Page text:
Legislation legalizing video lottery terminals at Ohio's race tracks will be introduced in the Ohio Senate next week.
The Ohio Thoroughbred racing and breeding industry has taken serious hits in recent years because of competition for the gambling dollar, but there should be a bright spot Oct. 4 when one of the strongest Best of Ohio championship programs in recent memory is offered at Beulah Park.
Prominent Ohio owner/breeder George Smith, barred from Beulah Park when he categorized it as the worst of Ohio earlier this year, said he isn't sure whether he'll be on hand at the Grove City track Oct. 4 for the Best of Ohio championship series. Owner Charlie Ruma banned him this spring.
America TAB, an account-wagering service whose majority owners are Beulah Park and River Downs in Ohio, said it would pursue legal action after having discovered a betting service has been pirating live racing signals from its Web site.
Blushing Indian, second to Hopeful Stakes (gr. I) winner Chapel Royal in his last start, heads a field of 10 for Monday's Miller Genuine Draft Cradle Stakes at River Downs. At 1 1/16 miles, the $200,000 Cradle is the first big-money stakes for 2-year-olds around two turns.
Due to a snafu by a racing official at River Downs earlier in the meet, River Downs will attempt to remedy the situation by "seeding" an exacta pool with $5,000 in the last race on the last Friday (Aug. 29) of the meet.
MTR Gaming announced it has completed its aquisition of Scioto Downs, a Standardbred track in Columbus, Ohio.
The National Horsemen's Benevolent and Protective Association, in an effort to thwart what it believes is a growing problem with the piracy of signals and subsequent loss of revenue, plans to discuss the possibility of operating its own offshore wagering hub.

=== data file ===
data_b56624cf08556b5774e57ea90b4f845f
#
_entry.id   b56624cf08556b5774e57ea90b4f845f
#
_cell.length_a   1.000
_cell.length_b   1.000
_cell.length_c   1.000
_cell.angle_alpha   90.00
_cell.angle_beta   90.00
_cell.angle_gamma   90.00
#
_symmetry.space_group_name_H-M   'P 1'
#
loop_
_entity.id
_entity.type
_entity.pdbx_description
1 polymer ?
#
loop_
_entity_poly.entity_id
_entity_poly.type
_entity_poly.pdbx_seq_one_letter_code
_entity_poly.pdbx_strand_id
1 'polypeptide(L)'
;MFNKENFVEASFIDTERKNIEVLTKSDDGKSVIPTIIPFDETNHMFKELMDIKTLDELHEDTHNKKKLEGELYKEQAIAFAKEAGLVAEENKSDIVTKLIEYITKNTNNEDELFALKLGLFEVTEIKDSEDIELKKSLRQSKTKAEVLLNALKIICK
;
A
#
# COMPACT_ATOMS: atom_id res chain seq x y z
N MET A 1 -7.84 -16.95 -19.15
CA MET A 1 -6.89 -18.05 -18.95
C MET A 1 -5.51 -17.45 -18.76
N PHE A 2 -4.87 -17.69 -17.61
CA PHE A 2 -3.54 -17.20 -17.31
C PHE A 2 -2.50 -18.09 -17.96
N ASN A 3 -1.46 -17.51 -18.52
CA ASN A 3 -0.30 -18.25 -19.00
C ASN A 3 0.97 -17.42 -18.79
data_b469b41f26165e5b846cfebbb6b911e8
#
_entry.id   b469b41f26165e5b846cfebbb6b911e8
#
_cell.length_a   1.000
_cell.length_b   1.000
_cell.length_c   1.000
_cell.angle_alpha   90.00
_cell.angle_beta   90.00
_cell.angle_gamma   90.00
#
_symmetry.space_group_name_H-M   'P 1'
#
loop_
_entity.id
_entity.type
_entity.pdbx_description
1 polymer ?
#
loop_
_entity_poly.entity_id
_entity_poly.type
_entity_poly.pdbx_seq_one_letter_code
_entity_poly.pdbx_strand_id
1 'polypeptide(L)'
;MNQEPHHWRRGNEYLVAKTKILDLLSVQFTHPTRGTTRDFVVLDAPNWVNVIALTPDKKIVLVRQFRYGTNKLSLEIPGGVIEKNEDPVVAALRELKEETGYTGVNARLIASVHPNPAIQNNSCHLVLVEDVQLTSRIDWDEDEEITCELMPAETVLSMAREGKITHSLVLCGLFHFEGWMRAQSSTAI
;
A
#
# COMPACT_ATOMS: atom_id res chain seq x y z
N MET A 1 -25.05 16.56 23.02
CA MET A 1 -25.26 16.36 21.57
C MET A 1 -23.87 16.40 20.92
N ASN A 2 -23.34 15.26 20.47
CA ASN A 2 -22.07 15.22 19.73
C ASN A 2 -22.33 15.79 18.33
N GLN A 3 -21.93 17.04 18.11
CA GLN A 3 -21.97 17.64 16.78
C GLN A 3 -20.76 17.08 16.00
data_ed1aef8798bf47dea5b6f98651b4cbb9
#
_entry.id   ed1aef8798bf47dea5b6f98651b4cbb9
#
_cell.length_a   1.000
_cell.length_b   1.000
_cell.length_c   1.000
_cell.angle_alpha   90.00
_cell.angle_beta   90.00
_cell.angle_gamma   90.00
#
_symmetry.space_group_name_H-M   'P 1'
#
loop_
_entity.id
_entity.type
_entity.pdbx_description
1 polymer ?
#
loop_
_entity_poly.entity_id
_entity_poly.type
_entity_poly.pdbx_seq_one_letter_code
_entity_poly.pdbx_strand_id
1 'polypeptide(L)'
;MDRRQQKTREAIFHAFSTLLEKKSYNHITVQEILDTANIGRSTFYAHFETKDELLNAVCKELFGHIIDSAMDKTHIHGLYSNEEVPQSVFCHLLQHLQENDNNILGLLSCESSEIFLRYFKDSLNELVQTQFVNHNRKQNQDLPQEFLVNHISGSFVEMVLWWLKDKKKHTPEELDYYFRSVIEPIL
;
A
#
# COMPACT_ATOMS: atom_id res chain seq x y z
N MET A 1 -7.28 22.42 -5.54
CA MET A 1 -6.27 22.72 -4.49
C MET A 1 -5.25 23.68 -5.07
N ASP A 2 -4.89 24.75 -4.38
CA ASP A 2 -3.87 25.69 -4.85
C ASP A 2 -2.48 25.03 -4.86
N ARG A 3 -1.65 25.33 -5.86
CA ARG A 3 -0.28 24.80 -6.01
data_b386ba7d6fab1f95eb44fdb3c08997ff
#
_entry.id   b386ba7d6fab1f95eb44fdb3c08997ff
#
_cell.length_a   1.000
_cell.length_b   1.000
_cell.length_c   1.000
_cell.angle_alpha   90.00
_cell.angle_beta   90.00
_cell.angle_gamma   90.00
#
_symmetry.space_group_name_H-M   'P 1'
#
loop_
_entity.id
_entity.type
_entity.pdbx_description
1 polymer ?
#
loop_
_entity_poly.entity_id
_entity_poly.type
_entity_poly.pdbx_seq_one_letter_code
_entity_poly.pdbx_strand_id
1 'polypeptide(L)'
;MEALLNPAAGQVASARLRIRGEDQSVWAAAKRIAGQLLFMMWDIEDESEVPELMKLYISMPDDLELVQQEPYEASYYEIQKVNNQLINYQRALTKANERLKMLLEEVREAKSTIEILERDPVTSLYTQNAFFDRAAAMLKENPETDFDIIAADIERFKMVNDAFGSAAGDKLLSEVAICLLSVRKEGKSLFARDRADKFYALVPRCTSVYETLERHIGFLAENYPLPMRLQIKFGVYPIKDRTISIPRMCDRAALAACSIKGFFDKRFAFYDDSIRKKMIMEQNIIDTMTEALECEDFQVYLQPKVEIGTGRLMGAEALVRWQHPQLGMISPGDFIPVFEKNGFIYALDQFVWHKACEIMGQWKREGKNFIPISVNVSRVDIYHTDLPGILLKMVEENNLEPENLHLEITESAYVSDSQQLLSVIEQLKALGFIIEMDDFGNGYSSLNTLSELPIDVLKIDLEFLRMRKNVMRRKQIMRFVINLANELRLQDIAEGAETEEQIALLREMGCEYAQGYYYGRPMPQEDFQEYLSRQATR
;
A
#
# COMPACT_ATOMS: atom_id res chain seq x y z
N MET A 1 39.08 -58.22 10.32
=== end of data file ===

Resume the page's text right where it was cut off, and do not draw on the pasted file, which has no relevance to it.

John Roark, president of the Texas Horsemen's Partnership and a board member of the National Thoroughbred Racing Association, fought back a challenge to win a second two-year term as president of the National Horsemen's Benevolent and Protective Association.
Horsemen's representatives who have been working on national insurance issues for the horse racing industry said purchasing an insurance company doesn't appear feasible, but forming a captive might be a viable option.
With a goal to raise $2 million to $3 million a year to support its initiatives, the Racing Medication and Testing Consortium is looking at a mechanism that would raise money from horsemen and racetracks based on the top four finishers in each race.
Participants in a July 10 medication workshop reached the consensus that "over-medication" may contribute to fewer starts by racehorses, but other factors -- racetrack surfaces, an emphasis on speed, too much pressure on 2-year-olds, and a thirst for quick profit -- probably are just as responsible.
With its election of officers looming July 13, the National Horsemen's Benevolent and Protective Association has races for both president and vice president. In addition, the question of whether the position of chairman of the board would continue to have voting rights figures to come up for discussion.
The board of directors of the Association of Racing Commissioners International will consider adoption of a policy that would make treatments such as hypoxic therapy prohibited practices until their impact on horses is scientifically demonstrated.
A silent auction to raise money for the Don MacBeth Memorial Jockey Fund figures to draw some interest at River Downs, usually among the fund-raising leaders on Jockeys Across America Day. The event will be held at tracks around the country July 5.